Cancun is the No. 1 prime location for United State Of America traveling overseas, due to inexpensive airlines from the States, 14 miles of beachfronts, and carnival-style nightlife which transforms the Z-shaped islet off the Yucatan Peninsula into a 24-hour party scene for university students each and every single Spring Break. But if you imagine this former Mayan trading city is only a careless boozefest on the beach front, you have not experienced the true Cancun. 3 must-see tourist attractions for first-timers in Cancun: Sunshine, Fine sand, and Waves at Playa Tortugas and Playa Delfines The shores of Playa Tortugas and Playa Delfines deliver the full-spectrum of the Cancun beach scene: Playa Tortugas is a joyous party beach with calm, tranquil water and bungalow restaurants/bars below the palms; Playa Delfines is an escapist beach with white sand for tourists planning to avoid the herds (and perhaps catch a couple of waves). Excursion to the Mayan Ruins Integrated into the downtown area, the plaza ruins of El Ray remind travelers of the city’s ancient history as a Mayan trading port and give the urban layout an uniquely mythic look (and a kitschy cache to bankroll tourist dollars). But for a much more immersive adventure, get a day trip drive into Riviera Maya to the beachfront ruins of Tulum and the jungle temples of Coba (they’re significantly less crowded and even closer than Chichen Itza). Coco Bongo It would undoubtedly be a shame to leave Cancun without a glimpse of the most wild, extravagant nightclub the party city has to give. Coco Bongo is a temple of extravagance to outrageous proportions– a massive 1,800-person nightclub with nightly trapeze acts, rock-star imitators, a rainbow blitz of roving spotlights, and hundreds of partiers moving to DJ-spun hits on virtually any platform they are able to climb up onto. Isla Mujeres This tiny island off the coast of Cancun is certainly a quiet escape from the craziness of the mainland. The palm-shaded beaches are perfect for laying out under the sun after an intimate meal at one of the island’s restaurants, and the blue water seems made for an afternoon swim. Dipping Into the Cenotes The rainforest of the Yucatan peninsula achieves an unique experience for tourists looking for adventure in the form of sunken cenotes– subterranean rivers and lakes which one may access by rappelling into caves. Underwater Museum of Art Sure, Cancun and the Riviera Maya have lots of offshore dive sites. However in case your tank skills are up to par, some of the best areas to scuba dive is the Underwater Museum of Art, developed by British artist Jason de Caires Taylor, which, true to its name, is an underwater museum of sculptures exhibited at the bottom of the ocean. New to scuba? Don’t worry. Scuba Cancun can set you up with a newcomer’s scuba diving lesson then a museum dive for $80.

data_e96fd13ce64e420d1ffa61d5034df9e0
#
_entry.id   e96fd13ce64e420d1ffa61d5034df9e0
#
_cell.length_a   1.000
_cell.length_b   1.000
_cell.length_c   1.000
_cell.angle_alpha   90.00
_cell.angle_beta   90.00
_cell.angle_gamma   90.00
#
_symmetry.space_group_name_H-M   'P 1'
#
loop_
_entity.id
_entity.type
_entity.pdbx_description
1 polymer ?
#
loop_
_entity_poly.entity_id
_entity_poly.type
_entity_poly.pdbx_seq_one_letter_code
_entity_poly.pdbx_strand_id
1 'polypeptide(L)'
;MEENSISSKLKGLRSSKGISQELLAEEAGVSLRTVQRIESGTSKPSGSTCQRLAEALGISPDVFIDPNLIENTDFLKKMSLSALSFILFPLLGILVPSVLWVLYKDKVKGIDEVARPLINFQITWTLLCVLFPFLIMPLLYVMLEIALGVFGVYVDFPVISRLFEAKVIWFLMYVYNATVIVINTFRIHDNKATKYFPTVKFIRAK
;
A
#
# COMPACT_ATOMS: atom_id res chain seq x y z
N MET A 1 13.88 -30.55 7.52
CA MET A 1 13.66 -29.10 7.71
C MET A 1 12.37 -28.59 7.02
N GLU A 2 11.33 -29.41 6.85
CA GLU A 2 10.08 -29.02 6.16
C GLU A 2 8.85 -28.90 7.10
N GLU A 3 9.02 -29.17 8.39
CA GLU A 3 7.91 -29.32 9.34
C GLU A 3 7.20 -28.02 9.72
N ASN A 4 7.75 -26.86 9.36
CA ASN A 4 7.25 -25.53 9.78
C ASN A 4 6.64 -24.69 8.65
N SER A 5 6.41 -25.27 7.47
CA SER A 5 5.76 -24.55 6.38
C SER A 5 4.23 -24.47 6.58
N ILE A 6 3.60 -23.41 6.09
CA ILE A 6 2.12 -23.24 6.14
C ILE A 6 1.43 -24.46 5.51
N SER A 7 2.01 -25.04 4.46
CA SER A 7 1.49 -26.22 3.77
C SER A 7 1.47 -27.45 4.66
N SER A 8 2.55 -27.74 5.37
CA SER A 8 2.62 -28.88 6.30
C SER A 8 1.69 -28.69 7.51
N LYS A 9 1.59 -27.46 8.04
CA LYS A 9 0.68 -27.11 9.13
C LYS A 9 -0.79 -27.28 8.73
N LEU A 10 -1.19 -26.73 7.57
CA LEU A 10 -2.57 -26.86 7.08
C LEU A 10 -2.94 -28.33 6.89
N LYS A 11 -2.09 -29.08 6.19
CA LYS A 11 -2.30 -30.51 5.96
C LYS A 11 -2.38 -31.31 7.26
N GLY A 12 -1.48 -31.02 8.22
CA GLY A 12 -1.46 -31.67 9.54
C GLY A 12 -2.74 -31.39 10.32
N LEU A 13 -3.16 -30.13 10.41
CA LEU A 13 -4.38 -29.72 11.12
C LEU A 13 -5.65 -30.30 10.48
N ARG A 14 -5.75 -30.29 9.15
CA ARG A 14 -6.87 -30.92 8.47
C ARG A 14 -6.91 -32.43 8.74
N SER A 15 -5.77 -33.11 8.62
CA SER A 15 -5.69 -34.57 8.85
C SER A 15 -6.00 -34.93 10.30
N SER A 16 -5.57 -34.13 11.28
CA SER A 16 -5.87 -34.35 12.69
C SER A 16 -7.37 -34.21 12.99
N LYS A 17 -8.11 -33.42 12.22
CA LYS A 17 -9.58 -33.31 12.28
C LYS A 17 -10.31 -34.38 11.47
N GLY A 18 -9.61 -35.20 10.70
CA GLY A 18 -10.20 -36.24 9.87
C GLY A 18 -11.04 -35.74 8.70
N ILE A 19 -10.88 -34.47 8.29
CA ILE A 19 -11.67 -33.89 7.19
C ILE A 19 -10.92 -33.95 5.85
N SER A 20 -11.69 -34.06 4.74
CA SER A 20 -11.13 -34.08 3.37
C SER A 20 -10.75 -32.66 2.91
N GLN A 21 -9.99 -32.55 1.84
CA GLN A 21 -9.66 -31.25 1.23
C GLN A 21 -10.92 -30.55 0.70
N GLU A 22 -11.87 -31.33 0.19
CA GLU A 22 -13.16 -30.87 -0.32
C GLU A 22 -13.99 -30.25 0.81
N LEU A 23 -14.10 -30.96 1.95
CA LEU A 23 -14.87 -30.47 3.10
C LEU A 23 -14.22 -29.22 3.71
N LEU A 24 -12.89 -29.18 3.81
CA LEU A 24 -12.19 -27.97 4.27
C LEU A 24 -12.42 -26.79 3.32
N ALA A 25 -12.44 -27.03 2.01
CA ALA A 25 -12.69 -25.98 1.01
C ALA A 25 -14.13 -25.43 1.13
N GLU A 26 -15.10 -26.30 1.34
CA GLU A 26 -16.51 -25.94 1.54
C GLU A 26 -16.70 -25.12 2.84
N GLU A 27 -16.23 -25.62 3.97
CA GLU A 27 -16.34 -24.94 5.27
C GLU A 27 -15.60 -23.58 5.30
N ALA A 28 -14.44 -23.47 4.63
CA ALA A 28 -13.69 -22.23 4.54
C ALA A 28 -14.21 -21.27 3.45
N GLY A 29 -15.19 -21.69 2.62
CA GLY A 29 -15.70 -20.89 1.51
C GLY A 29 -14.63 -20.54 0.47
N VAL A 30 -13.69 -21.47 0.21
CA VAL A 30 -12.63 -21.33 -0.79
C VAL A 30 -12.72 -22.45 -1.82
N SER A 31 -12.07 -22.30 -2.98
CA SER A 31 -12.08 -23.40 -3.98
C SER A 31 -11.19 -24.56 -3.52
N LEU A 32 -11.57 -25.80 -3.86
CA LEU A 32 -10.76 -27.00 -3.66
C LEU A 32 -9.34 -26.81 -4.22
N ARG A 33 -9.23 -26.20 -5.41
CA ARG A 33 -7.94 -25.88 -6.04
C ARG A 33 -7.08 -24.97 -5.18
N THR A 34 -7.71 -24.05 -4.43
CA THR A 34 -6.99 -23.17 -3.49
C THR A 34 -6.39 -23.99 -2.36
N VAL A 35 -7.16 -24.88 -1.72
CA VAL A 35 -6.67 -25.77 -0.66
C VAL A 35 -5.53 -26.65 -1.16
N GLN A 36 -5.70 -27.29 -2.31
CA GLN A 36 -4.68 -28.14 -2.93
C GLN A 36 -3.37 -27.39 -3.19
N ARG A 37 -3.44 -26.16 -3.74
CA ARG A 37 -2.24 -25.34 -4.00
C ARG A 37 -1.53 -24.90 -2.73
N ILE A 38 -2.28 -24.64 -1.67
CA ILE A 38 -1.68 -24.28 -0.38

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Photo credit: D-Stanley via Hotelbee.net / CC BY